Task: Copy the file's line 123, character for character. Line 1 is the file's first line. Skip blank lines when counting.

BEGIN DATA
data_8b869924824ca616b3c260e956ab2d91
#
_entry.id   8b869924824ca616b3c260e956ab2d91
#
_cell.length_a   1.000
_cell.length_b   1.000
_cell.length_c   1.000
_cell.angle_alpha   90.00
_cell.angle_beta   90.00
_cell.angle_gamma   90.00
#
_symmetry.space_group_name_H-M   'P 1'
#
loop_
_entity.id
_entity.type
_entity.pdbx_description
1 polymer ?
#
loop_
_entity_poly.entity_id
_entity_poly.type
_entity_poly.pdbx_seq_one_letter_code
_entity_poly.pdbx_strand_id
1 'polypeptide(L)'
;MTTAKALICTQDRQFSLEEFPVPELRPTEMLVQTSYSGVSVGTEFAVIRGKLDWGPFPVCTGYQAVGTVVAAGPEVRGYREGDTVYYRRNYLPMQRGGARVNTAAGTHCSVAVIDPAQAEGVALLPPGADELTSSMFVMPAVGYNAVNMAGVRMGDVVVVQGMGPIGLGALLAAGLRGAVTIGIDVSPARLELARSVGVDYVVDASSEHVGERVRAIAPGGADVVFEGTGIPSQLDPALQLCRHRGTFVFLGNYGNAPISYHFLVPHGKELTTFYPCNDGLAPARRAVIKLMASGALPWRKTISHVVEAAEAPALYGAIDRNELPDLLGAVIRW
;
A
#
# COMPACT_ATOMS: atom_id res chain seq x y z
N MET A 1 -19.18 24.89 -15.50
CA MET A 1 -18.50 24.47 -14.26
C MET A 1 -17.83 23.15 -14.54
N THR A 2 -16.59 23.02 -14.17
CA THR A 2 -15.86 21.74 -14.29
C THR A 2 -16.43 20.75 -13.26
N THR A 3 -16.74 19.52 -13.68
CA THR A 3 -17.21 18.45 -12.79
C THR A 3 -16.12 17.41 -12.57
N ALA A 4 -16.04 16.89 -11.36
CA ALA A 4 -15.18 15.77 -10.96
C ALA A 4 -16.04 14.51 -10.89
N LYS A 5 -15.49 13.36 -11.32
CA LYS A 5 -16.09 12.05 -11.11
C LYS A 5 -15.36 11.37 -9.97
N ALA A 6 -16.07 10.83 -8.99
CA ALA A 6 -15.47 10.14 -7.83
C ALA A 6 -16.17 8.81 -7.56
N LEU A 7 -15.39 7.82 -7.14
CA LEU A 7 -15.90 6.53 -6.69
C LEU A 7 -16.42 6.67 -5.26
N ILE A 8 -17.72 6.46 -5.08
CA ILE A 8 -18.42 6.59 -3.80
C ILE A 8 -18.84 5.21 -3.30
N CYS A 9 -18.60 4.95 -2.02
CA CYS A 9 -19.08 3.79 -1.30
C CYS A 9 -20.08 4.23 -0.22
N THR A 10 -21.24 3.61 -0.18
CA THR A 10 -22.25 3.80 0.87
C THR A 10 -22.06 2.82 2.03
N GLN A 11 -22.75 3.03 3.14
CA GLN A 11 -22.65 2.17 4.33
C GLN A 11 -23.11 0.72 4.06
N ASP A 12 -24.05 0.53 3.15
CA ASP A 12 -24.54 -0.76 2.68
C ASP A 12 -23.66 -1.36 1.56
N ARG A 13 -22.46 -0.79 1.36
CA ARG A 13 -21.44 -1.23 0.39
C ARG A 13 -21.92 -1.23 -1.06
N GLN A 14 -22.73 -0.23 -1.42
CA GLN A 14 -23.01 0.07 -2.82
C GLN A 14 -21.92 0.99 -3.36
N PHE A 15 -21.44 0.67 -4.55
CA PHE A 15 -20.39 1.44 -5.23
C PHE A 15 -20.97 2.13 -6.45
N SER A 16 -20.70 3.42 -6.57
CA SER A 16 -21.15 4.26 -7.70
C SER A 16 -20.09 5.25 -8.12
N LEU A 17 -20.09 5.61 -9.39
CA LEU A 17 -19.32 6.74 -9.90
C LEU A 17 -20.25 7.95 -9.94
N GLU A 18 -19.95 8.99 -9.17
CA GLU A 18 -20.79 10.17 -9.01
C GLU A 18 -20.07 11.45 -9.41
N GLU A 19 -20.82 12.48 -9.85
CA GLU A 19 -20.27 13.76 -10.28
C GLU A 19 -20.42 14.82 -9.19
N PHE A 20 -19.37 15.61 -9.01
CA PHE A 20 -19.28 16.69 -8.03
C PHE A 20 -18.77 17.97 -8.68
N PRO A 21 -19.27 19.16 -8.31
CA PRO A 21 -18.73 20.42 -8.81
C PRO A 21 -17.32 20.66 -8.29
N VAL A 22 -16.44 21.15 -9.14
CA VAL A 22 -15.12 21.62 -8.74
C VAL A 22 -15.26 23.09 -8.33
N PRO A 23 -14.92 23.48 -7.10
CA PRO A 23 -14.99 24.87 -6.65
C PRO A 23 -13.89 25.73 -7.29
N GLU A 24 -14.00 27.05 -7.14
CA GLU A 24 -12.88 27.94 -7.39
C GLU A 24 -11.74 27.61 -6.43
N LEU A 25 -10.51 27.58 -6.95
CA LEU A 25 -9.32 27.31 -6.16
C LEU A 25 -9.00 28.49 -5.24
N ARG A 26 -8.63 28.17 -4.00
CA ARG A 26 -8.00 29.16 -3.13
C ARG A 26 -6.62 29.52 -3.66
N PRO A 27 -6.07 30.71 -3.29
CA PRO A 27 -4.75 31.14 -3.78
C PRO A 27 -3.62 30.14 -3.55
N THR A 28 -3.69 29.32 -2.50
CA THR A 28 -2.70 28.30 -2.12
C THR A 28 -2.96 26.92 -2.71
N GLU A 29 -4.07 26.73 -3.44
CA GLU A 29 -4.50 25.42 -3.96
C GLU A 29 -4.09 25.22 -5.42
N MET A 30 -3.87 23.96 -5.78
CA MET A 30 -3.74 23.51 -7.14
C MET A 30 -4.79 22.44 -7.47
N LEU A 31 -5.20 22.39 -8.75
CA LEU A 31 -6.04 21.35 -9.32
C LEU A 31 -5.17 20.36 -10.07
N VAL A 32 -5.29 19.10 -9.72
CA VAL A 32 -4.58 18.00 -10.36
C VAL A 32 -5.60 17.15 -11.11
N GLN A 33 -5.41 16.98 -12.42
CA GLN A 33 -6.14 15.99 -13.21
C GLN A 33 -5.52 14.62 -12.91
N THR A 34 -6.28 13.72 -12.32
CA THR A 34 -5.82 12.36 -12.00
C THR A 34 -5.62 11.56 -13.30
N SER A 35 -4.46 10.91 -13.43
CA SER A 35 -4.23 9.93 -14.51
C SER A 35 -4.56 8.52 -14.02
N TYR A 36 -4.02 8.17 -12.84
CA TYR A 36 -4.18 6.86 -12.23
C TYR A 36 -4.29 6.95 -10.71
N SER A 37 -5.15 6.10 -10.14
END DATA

C LEU A 31 -5.17 20.36 -10.07